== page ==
Wilkhahn Design Talk

The success of any design is down to the colors and materials. Image: Wilkhahn

Colors and how human beings perceive them have been playing a special role for centuries. A glance at the work of Aristoteles, Leonardo da Vinci or Goethe shows that color has been a timeless, cross-disciplinary theme throughout history. And colors are also very important in architecture. In addition to the interior design, shapes and materials, colors define how we perceive buildings and interiors and the impact they have. Therefore, when planning a human-centered workplace it was clear that colors and materials are key to achieving the desired effect on people.

We talked to Alina Schnizler and Aiko Telgen from Wilkhahn’s design team about colors, materials, and inspiration in interior design. They investigated how to use specific colors and materials in the human-centered workplace to bring about the result required. Four mood boards called Sophisticated, Pure, Greenery and Earth are the upshot. These suggest a wide range of settings and atmospheres.

Wilkhahn designers Alina Schnizler and Aiko Telgen placed colors and materials in four color palettes to lend hybrid workspaces that feel-good factor. Photos: Wilkhahn

Alina, what was the motivation for the new mood boards you developed?

AS: As Wilkhahn designers, we’re responsible for designing the products and selecting the fabric collections. Colors, samples, and haptics make working with fabrics an enjoyable experience and one we’d like to pass on. The interaction of depth, created by placing single yarns over each other, and the weight of a fabric is fascinating. Our job involves discovering and experimenting with different combinations of material and looking at the effects these have. We collated and organized our findings and reflected on how we could harness them to make offices places people liked to be.

Entitled “Sophisticated”, “Pure”, “Greenery” or “Earth”, the moodboards invoke distinctive atmospheres and enable interior design concepts based on the human-centered workplace principles. Image: Wilkhahn

Who are the mood boards targeted at?

 AS: Primarily, the mood boards’ purpose is to inspire. However, the goal is also to help architects and interior designers in the planning process. We selected and curated colors and materials to produce mood boards with four atmospheres. But these combinations aren’t the only solution of course. The idea is more to trigger a creative discussion on colors and materials. The mood boards are there to show planners the multiple options Wilkhahn furniture offers in a range of very different interior design concepts.

The designers used digital methods to put together the mood boards. However, to achieve a product with superior haptics, touching it with your hands is a must. Photos: Wilkhahn
Fotos.: Wilkhahn

Aiko, in an interior design concept, light and haptics are pivotal to colors and materials showing what they can do. What had to be taken into account when selecting them?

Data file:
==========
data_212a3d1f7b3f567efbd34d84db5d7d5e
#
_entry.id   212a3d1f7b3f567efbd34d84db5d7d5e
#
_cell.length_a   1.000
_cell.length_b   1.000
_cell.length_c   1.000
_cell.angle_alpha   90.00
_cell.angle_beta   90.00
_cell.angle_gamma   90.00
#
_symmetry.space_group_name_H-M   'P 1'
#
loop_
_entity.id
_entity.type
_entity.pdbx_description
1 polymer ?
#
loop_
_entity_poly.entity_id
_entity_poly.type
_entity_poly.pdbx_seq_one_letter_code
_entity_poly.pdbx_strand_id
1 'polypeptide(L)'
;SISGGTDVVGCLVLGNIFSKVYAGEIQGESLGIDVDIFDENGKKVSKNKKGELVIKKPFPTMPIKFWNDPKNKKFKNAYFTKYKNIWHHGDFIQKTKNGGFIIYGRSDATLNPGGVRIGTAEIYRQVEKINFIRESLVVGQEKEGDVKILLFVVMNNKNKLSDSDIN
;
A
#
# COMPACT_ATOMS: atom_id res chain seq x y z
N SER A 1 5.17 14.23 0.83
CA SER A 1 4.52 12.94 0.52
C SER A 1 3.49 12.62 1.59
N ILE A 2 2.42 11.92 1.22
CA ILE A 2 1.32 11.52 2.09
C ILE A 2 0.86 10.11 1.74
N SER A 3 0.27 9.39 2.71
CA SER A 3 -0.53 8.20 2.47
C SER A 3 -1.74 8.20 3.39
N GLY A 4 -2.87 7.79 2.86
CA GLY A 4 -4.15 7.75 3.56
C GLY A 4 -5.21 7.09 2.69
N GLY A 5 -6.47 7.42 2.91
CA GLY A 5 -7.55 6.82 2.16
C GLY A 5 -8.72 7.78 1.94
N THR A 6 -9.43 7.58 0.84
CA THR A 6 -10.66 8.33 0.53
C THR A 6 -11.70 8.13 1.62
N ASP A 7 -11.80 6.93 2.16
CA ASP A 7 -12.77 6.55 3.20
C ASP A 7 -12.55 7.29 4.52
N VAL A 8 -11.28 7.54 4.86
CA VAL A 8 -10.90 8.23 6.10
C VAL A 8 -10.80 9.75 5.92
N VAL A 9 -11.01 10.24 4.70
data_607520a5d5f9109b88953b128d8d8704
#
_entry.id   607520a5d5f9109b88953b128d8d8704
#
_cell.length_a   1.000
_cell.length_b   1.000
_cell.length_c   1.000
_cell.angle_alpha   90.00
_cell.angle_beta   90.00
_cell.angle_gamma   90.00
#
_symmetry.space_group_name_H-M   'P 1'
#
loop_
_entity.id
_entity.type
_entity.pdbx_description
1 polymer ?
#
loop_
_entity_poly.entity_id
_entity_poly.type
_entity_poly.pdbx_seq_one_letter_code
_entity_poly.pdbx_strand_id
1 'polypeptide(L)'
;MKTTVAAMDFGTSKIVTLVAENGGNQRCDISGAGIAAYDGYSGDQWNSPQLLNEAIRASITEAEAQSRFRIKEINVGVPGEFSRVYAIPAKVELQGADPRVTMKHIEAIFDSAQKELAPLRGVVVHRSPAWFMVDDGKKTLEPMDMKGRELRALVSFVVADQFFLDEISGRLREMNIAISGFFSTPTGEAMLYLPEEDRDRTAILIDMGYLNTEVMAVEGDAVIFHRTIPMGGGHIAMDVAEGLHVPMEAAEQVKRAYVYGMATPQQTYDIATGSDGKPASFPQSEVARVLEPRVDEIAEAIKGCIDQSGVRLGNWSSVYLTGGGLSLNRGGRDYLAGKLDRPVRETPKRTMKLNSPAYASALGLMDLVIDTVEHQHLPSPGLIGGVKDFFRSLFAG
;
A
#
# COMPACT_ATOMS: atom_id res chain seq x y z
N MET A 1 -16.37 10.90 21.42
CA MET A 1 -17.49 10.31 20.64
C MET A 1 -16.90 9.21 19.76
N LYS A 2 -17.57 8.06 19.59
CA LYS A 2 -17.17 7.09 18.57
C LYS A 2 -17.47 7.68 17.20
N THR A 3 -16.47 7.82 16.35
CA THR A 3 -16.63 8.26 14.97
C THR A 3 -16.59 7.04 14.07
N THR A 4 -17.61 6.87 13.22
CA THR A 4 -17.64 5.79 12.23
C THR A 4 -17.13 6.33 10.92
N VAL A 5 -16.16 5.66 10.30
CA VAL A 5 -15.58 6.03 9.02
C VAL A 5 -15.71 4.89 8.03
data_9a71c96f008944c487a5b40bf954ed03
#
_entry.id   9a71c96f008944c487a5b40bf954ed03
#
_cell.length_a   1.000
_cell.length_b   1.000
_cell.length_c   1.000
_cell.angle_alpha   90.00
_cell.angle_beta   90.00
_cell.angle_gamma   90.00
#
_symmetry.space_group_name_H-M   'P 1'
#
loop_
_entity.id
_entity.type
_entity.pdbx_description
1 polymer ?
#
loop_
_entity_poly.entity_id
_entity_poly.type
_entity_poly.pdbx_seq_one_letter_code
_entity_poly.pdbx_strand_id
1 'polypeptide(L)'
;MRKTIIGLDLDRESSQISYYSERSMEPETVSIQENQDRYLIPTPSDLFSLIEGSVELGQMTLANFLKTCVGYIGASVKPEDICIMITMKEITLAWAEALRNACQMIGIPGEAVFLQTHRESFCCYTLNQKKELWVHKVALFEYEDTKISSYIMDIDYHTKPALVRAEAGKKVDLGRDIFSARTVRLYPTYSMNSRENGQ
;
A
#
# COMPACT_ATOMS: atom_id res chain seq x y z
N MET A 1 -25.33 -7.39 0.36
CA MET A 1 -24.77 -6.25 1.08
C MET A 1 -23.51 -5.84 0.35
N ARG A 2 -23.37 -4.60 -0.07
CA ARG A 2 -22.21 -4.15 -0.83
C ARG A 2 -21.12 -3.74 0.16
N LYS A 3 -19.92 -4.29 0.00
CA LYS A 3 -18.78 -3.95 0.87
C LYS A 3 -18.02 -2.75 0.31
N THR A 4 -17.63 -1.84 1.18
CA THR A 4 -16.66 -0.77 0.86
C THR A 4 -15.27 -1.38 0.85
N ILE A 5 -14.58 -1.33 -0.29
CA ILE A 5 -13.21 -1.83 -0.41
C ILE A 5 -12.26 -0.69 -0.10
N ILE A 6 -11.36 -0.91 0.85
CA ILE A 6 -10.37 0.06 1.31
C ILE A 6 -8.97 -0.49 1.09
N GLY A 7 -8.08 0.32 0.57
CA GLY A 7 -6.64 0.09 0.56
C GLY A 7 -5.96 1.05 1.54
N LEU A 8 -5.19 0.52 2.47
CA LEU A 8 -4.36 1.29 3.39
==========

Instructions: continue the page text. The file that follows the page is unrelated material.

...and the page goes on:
AT: On a cloudy day, colors look a lot different. Light and shade play a big part and can create fantastic contrasts between shiny surfaces. The behavior of woolen and polyester fabrics varies in light and shade. You should assume that the color will have a different effect. And, ultimately, the haptics of any material are different. But first-class haptics are required to achieve a high-quality end result.




Four color worlds are the basis for creative discussions and planning human-centered workplaces. Photos: Wilkhahn

How do the mood boards help to design a workplace based on people’s needs? And aren’t we all different, or rather isn’t color a question of taste?


AT: When we developed the mood boards, we reflected the fact that lines between workspaces and living spaces are becoming blurred. But there’s no doubt that it’s easier to live and work in a comfortable, well-designed environment. What’s more the human-centered workplace could be at home or in an office environment. Therefore, the colors and materials need to respond to different work styles. There’s also a growing tendency to incorporate organic elements in the workplace and connect people with the environment. We’ve also taken this aspect into account in the color scheme here and there. Colors are also linked to the zeitgeist because they speak to the emotions. Topics that concern society are translated by art and design into shapes, objects, and colors. Colors appeal to a lot of people at the same time but are also repeated points of reference to specific issues of a particular era.


Paul Klee once said “color possesses me” when talking about painting. But perhaps that should also be what we expect of interior design. So, on that note, thanks to you both for such an inspiring interview.


Try the new Wilkhahn moods interactively

Take a virtual, 360° tour through the human-centered workplace to experience the impact of colors and materials in a room interactively. Click here. 

Subscribe to our newsletter

We’ll tell you about exciting events, stories from the office world and interesting new products in our newsletter once a month. Subscribe here


Further information

If you’d like to find out more about the development of the Wilkhahn mood boards, why not watch the interview with Alina and Aiko: Interview on Youtube


Suscríbete a nuestro boletín

regístrate ahorano, gracias

Abonnez-vous à notre newsletter

inscrivez-vous maintenantNon, merci

Abonnieren Sie unseren Newsletter

Jetzt registrierenNein, Danke

Subscribe to our newsletter

register nowNo, thank you